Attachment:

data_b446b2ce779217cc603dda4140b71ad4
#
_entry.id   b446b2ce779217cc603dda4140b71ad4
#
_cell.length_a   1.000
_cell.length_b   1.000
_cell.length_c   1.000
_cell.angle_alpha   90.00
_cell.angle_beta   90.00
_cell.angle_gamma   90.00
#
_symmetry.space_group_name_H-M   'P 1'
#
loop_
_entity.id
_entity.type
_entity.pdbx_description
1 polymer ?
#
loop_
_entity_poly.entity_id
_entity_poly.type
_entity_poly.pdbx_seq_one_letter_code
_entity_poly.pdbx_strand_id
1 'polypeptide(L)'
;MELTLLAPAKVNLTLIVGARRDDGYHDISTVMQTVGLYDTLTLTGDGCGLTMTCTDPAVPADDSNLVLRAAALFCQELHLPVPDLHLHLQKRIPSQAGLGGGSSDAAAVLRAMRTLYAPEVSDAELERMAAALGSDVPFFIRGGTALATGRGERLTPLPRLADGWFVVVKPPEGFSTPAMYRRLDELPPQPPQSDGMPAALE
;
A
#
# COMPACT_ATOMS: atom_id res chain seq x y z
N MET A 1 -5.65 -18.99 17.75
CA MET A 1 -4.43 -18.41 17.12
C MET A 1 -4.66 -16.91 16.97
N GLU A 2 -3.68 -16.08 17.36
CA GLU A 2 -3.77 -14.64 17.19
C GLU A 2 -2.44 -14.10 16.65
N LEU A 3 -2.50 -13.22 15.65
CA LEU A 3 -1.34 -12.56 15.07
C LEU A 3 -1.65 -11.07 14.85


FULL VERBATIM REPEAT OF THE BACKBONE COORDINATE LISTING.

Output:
data_b446b2ce779217cc603dda4140b71ad4
#
_entry.id   b446b2ce779217cc603dda4140b71ad4
#
_cell.length_a   1.000
_cell.length_b   1.000
_cell.length_c   1.000
_cell.angle_alpha   90.00
_cell.angle_beta   90.00
_cell.angle_gamma   90.00
#
_symmetry.space_group_name_H-M   'P 1'
#
loop_
_entity.id
_entity.type
_entity.pdbx_description
1 polymer ?
#
loop_
_entity_poly.entity_id
_entity_poly.type
_entity_poly.pdbx_seq_one_letter_code
_entity_poly.pdbx_strand_id
1 'polypeptide(L)'
;MELTLLAPAKVNLTLIVGARRDDGYHDISTVMQTVGLYDTLTLTGDGCGLTMTCTDPAVPADDSNLVLRAAALFCQELHLPVPDLHLHLQKRIPSQAGLGGGSSDAAAVLRAMRTLYAPEVSDAELERMAAALGSDVPFFIRGGTALATGRGERLTPLPRLADGWFVVVKPPEGFSTPAMYRRLDELPPQPPQSDGMPAALE
;
A
#
# COMPACT_ATOMS: atom_id res chain seq x y z
N MET A 1 -5.65 -18.99 17.75
CA MET A 1 -4.43 -18.41 17.12
C MET A 1 -4.66 -16.91 16.97
N GLU A 2 -3.68 -16.08 17.36
CA GLU A 2 -3.77 -14.64 17.19
C GLU A 2 -2.44 -14.10 16.65
N LEU A 3 -2.50 -13.22 15.65
CA LEU A 3 -1.34 -12.56 15.07
C LEU A 3 -1.65 -11.07 14.85